How big business can drive vegetable consumption
Forty companies just pledged to do their part to serve more veggies, helping the environment in the process.
UK-based consultancy giant PwC isn't the first place I'd think of starting in the fight to encourage us all to eat more veggies, but Business Green reports they've just taken a very important step: They're pledging to increase the overall percentage of fruits and vegetables served in their in-house restaurants from from 16% to 20% of meals by the end of 2018.
That's an interesting goal. And it's the combination of incremental change combined with an extremely short timeframe that makes it, I think, a potentially powerful one. This is because, much like New York schools offering plant-based options, moves like this have the potential to shift consumption well beyond the hardcore vegans among us.
The effort is part of a broader push across Britain for a more fruit- and vegetable-centric approach to eating. Dubbed the Peas Please Campaign, and spearheaded by The Food Foundation, the initiative encompasses everything from retailers committing to selling more veggies and increasing the amount of vegetables in ready meals, to restaurants and businesses promising to feature vegetables more prominently on their menus. And while the main focus appears to be health-related, there's no doubt that a few more veggies and a little less meat would have a significant positive impact on the environment, too.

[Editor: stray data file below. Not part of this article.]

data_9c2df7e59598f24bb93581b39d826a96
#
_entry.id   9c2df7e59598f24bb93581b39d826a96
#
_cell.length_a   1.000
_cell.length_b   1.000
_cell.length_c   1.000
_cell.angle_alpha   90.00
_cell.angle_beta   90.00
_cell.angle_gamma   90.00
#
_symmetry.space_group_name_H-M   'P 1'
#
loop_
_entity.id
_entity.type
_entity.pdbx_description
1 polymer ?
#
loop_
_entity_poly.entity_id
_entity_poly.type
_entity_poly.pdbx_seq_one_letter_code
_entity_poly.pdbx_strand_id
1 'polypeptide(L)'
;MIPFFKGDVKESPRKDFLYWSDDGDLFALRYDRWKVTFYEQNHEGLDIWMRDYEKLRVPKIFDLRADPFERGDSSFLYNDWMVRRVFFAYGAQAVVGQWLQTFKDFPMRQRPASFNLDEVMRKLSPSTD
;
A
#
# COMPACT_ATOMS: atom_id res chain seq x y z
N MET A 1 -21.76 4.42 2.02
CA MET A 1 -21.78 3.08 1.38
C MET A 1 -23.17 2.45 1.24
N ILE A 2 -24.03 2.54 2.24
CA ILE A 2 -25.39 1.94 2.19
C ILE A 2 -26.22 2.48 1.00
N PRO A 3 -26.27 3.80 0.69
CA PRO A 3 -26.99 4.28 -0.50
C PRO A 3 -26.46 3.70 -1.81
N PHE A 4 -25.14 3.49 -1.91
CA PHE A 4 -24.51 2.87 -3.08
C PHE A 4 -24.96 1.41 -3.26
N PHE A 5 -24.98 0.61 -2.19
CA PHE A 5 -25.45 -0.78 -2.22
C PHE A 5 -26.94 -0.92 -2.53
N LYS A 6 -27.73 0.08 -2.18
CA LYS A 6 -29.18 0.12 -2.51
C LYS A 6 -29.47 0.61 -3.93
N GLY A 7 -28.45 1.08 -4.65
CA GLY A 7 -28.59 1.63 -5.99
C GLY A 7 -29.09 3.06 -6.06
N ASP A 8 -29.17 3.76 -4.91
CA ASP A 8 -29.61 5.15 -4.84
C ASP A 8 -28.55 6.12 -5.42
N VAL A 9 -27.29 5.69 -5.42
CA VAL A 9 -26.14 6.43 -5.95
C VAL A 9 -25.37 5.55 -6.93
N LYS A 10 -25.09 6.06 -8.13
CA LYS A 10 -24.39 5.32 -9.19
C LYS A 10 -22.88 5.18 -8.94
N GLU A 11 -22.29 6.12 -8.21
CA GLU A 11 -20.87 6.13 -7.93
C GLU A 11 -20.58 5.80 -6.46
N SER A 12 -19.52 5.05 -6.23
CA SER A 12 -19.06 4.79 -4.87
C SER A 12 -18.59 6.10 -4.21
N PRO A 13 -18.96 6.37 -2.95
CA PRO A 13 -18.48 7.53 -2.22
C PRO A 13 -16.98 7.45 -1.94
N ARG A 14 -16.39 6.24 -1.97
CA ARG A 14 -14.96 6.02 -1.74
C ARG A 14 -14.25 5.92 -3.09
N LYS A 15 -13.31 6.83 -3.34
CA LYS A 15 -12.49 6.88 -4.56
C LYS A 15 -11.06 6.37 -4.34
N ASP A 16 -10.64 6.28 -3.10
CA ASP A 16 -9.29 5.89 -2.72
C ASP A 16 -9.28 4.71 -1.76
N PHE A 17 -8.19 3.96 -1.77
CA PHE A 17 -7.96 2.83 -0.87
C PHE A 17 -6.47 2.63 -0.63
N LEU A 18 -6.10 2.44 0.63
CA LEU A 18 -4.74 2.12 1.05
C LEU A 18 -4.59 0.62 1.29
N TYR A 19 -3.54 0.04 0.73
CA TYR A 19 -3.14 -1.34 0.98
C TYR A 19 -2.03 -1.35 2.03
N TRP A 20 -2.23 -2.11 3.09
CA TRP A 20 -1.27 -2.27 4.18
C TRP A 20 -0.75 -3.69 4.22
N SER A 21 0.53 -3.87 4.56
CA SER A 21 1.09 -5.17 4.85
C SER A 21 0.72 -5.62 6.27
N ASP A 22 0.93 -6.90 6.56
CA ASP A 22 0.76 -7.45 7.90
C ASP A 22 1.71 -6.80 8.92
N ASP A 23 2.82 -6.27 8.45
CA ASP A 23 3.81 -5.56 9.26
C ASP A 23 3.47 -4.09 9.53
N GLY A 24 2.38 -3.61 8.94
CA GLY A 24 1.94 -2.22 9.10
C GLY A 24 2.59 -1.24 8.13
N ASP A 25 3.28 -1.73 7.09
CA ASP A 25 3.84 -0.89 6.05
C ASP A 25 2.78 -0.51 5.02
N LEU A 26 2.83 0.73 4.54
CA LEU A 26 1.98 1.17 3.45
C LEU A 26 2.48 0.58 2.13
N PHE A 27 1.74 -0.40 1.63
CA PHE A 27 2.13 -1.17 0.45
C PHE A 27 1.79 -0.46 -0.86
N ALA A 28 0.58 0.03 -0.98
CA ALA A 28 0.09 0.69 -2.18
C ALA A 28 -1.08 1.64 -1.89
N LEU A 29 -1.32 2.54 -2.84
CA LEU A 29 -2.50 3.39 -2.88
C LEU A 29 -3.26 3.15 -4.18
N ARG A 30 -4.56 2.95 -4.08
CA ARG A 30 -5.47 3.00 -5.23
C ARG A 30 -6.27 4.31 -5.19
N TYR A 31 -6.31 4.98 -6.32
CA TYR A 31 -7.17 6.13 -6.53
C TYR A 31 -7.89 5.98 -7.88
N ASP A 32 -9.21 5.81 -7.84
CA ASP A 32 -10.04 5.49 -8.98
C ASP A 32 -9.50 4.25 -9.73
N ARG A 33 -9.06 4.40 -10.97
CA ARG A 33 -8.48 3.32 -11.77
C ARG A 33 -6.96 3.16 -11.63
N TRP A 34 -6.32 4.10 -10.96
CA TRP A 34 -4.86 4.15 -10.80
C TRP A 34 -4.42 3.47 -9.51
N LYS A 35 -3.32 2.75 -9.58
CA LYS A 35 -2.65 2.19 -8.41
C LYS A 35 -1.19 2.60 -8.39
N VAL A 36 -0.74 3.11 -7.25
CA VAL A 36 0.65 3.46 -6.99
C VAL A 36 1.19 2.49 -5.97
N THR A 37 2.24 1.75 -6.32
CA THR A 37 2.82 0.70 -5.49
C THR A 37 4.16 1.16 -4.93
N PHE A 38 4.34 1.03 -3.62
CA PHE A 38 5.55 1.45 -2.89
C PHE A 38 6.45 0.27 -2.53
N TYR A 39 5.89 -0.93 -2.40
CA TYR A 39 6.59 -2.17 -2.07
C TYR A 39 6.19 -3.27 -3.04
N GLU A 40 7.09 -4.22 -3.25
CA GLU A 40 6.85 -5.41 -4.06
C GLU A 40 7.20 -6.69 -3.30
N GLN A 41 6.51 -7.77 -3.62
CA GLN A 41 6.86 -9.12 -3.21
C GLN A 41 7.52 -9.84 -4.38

Business Green tells us that the campaign has already signed up 40 companies committed to the push, although the website is throwing up a 404 error on who those companies are. Still, with 18,000 workers at PwC alone, it's an encouraging sign that this could significantly move the needle on putting vegetables in their rightful place.